Workshop on Faculty Discourse

Enriching Teaching Experiences of International Faculty, Teaching Assistants (TAs), and Graduate Students

Eligibility: Full/part-time international faculty/staff, TAs, and graduate student with teaching responsibilities

Amount: Each participant will receive $375 in professional development funds

Submission: Online Application

Due Date: Monday, April 16, 2018

Purpose and Description

Miami University’s commitment to diversity and inclusion has been demonstrated in various departments, committees, workshops, and Faculty Learning Communities (FLCs) by welcoming and supporting students, faculty, and staff from diverse cultural, ethnic, linguistic, and religious backgrounds. Continuous efforts have been made to support domestic students and faculty to understand and interact with international students. However, inclusion of international faculty and TAs as a powerful teaching force has yet to be fully accomplished. 

In the academic year of 2017-2018, “Empowering the Non-Native English Speaking (NNES) Faculty and TAs at Miami” (FLC) addressed the concerns and needs of international faculty and TAs. The FLC members participated in extensive discussions, read scholarly articles, and reflected on their teaching effectiveness. They accomplished some of the set goals by producing mini-teaching portfolios that reflected their teaching and learning experiences, and consequently improved end-of-year course evaluations.

However, as international instructors, they encountered challenges distinctly different from those of domestic faculty. Some common trends were easily confirmed: 1) lower scores on course evaluation due to ethnic, racial, cultural, or linguistic identities (Mthethwa-Sommers, 2012), 2) different academic backgrounds, 3) selecting appropriate teaching methods, 4) ineffective communication causing misinterpretation, 5) understanding implicit U.S. academic expectations, 6) meeting the needs of students and administrators, 7) engaging students in class, 8) striving for professional legitimacy (Reis, 2012). Nevertheless, the findings in the FLC showed additional issues: 1) challenges caused by restricted immigration (or visa) status, 2) race and gender oppression in the classroom (e.g., female international faculty teaching predominantly white male students), and 3) balancing family, academic, and career objectives and meeting cross-cultural expectations at Miami.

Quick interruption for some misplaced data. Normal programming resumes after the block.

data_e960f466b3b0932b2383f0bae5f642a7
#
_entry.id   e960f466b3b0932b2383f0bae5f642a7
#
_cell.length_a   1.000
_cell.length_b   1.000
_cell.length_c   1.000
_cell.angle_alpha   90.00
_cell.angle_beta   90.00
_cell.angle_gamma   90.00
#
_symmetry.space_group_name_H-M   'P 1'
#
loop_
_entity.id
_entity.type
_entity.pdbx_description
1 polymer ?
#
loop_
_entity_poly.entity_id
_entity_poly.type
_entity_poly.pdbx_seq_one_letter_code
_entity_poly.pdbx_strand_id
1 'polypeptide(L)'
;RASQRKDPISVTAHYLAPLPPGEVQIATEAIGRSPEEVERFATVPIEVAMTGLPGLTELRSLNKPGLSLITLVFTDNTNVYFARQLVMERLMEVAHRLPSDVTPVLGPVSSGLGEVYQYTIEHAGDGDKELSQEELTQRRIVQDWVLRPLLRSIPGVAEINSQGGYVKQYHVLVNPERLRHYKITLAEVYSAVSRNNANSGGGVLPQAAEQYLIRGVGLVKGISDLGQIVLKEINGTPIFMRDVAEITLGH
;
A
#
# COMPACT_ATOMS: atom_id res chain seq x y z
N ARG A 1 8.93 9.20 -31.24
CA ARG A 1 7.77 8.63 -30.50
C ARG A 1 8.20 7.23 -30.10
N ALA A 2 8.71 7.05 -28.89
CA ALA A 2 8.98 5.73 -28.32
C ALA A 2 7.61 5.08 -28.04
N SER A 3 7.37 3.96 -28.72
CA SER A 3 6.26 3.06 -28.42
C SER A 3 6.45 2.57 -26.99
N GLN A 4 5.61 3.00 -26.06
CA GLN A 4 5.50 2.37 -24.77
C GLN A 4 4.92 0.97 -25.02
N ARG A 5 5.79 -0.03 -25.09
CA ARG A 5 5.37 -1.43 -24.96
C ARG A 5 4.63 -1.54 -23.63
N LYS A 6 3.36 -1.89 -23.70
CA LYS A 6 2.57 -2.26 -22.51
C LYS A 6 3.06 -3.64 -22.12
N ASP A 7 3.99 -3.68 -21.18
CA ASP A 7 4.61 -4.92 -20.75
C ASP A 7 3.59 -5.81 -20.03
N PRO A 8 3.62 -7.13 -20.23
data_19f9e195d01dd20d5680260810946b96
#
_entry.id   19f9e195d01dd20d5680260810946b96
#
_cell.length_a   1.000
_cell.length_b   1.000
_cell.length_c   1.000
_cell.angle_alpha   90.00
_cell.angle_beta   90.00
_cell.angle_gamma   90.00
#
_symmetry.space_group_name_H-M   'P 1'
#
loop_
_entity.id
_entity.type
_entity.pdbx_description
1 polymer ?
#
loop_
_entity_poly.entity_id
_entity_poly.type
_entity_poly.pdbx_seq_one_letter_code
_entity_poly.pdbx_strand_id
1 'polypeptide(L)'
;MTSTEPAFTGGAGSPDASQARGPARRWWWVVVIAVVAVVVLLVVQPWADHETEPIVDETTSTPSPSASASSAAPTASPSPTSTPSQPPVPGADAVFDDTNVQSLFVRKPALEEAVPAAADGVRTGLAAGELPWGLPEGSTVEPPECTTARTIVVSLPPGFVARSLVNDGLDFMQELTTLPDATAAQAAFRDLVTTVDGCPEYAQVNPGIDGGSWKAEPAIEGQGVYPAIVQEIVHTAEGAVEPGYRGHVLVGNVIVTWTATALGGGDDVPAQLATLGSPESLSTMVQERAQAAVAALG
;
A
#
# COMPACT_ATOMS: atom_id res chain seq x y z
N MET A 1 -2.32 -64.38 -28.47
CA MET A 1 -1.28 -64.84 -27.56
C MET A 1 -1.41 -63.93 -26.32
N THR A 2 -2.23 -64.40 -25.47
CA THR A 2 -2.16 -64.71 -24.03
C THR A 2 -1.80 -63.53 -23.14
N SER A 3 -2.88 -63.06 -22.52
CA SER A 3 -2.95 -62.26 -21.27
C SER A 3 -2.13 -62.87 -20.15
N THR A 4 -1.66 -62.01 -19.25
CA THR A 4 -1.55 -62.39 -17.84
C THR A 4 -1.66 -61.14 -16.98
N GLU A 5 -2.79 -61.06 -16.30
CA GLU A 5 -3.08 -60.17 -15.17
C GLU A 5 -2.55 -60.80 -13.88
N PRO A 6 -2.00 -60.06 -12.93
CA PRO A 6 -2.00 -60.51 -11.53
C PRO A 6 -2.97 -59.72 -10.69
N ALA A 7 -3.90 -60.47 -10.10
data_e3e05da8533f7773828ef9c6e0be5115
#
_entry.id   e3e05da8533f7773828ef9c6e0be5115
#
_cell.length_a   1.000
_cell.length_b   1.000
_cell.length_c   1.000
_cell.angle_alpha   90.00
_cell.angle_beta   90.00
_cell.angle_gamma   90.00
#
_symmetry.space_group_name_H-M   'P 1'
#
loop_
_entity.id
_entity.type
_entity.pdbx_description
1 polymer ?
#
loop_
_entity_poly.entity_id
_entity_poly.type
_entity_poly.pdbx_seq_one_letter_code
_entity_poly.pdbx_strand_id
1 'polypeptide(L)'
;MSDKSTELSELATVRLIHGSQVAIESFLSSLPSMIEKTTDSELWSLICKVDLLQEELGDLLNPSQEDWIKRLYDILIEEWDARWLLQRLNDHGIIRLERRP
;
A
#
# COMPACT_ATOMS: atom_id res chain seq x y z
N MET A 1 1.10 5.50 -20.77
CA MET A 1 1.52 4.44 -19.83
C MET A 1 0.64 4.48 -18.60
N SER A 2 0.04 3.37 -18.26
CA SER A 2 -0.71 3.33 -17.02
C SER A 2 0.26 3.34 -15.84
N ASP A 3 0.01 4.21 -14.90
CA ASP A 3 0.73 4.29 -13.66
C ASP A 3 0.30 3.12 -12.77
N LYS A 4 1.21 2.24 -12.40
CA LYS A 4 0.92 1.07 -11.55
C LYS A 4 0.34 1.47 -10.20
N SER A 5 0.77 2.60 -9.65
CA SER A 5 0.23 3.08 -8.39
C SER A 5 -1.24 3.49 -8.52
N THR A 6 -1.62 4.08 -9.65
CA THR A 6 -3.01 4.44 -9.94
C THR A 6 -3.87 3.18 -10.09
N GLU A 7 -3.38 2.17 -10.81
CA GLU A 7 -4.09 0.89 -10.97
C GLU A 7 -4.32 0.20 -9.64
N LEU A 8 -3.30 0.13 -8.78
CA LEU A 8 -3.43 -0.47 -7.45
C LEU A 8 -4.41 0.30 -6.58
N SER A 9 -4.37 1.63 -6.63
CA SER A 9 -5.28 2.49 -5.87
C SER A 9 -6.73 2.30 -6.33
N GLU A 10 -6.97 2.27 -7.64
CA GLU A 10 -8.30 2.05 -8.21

The main goal of the new proposed FLC is to support and provide additional opportunities to motivated international faculty, TAs, and graduate students to fully utilize their multicompetences from their differing global perspectives. This effort will strengthen the tradition of Miami’s commitment for diversity and inclusion through undergraduate teaching. Members will reflect, develop, and apply good teaching practices in their colleges and departments, which can lead to their professional legitimacy.

Activities

  • Members will read scholarly articles that explain a broader range of teaching experience to apply in their classes.
  • Guest speakers (e.g., deans, provost, department chairs, international faculty and graduate students) will be invited to share various perspectives on international faculty and TAs, do discuss promotion or professional development opportunities, and to address their expectation for Miami faculty.
  • Each member will create his/her mini-teaching portfolio to demonstrate effective teaching.
  • Members will review the reflections and testimonies of the FLC in 2017-2018 to better articulate and understand the goals and challenges of this year’s learning community. Subsequently, the members of the new FLC will develop their own narrative which in combination with the previous year will be completed in a report to CTE and possible recommendations for the Office of Diversity Affairs and Global Initiatives.
  • Members will administer multiple methods of teaching evaluations which may lead to improved formative final evaluation, aligned with the teaching mission of Miami and CTE.

Members

2018-2019

  • Zara Torlone, Classics; Co-Facilitator
  • Eun Chong Yang, American Culture and English (ACE) Program; Co-Facilitator

References

Mthethwa-Sommers, S. (2012). In search of permeable boundaries: A case study of teacher background, student resistance, and learning. Journal on Excellence in College Teaching, 23(3), 77-97.

Reis, D.S. (2012). “Being underdog”: Supporting nonnative English-speaking teachers (NNESTs) in claiming and asserting professional legitimacy. Journal on Excellence in College Teaching, 23(3), 33-58.